Multiple Sclerosis

Multiple sclerosis (MS) is the most common non-traumatic disabling disease that affects young adults. It is an autoimmune-mediated neurodegenerative condition that primarily impacts the central nervous system. MS is characterized by inflammatory demyelination, which involves the breakdown of the protective myelin sheath around nerve fibers, along with axonal transection. Symptoms of MS typically emerge in individuals aged 20 to 30 and may include unilateral optic neuritis, partial myelitis, sensory disturbances, or brainstem syndromes like internuclear ophthalmoplegia, which develop over several days. 

Mesenchymal stem cells (MSCs) are a type of multipotent cells with notable capabilities for proliferation and self-renewal. They possess immunomodulatory and neuroregenerative properties, making them a potential therapeutic option for various diseases. MSCs can be easily isolated from bone marrow and adipose tissues, and in the case of MS, autologous MSCs derived from the patient themselves can be used, eliminating the risk of rejection. Importantly, using autologous MSCs minimizes safety concerns, as they carry a safer profile without the risk of malignant transformation. This makes MSCs a viable therapy for individuals with MS.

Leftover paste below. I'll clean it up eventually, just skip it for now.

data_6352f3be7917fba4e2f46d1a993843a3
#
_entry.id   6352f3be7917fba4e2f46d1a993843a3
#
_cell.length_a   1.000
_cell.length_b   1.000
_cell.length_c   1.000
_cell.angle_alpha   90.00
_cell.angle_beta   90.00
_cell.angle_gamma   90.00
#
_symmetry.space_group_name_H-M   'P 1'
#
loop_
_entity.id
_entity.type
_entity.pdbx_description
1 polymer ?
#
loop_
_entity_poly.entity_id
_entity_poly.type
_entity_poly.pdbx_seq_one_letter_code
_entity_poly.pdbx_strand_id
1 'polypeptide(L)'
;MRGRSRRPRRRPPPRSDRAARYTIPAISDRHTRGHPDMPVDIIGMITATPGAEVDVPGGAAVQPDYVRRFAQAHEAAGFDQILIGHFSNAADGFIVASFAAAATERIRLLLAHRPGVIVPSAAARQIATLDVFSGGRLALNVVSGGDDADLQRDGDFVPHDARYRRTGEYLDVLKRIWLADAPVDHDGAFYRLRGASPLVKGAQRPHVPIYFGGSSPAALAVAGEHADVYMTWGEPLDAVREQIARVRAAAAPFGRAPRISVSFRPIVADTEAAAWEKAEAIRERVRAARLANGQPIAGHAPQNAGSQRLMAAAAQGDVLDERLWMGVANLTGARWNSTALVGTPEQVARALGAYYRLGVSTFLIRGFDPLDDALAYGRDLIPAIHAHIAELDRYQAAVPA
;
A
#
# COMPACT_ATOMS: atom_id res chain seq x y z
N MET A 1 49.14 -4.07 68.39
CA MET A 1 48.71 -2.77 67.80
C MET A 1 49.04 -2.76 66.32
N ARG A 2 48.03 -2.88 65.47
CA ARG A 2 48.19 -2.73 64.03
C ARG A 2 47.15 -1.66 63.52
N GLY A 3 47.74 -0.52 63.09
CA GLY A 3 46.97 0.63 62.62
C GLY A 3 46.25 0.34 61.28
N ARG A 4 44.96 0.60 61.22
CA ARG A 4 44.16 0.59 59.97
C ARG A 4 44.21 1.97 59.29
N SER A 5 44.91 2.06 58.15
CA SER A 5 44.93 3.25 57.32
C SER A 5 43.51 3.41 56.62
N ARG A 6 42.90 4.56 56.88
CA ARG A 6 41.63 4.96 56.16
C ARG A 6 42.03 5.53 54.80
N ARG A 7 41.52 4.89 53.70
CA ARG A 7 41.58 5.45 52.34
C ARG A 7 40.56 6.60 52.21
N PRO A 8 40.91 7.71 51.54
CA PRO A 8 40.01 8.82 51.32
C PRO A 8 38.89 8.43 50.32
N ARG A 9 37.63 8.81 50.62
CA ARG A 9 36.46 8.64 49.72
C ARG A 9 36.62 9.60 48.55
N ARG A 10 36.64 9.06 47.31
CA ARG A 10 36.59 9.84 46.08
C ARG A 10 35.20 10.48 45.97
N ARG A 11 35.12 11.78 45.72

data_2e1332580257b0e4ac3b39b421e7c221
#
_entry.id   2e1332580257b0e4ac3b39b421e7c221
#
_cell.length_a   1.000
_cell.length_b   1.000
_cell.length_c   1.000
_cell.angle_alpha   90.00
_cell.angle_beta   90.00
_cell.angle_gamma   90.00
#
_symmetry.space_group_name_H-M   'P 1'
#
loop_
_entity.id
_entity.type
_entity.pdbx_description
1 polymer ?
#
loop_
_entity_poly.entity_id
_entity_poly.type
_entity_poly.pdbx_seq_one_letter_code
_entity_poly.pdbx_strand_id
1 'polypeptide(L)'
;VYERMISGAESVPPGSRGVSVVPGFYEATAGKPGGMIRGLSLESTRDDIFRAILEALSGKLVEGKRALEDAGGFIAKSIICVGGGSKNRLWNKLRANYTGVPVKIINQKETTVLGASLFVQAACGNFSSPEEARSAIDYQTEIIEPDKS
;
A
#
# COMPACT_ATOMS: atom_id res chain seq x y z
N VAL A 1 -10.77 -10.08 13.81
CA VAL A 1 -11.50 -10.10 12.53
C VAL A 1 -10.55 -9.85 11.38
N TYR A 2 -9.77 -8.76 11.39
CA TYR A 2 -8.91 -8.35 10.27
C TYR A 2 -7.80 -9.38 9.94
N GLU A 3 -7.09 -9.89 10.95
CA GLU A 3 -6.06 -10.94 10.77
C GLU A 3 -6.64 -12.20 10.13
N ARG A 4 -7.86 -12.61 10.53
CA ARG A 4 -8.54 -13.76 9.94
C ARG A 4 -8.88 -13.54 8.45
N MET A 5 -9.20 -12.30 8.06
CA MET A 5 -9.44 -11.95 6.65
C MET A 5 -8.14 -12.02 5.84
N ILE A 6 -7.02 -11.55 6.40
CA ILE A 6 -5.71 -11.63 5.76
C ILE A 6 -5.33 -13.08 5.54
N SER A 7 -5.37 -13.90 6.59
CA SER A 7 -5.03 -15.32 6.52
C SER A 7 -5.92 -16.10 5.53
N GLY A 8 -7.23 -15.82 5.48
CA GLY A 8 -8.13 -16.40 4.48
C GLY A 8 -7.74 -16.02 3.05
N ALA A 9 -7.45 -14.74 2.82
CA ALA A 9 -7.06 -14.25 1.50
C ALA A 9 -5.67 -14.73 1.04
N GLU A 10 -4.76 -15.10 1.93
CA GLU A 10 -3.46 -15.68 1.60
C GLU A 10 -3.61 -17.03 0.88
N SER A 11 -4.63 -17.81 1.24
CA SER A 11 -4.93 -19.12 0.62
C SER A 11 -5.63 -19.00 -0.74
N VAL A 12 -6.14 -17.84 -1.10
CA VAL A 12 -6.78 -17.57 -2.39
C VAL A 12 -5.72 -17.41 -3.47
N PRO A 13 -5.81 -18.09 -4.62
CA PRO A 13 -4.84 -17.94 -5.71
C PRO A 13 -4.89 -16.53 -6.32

Multiple Sclerosis

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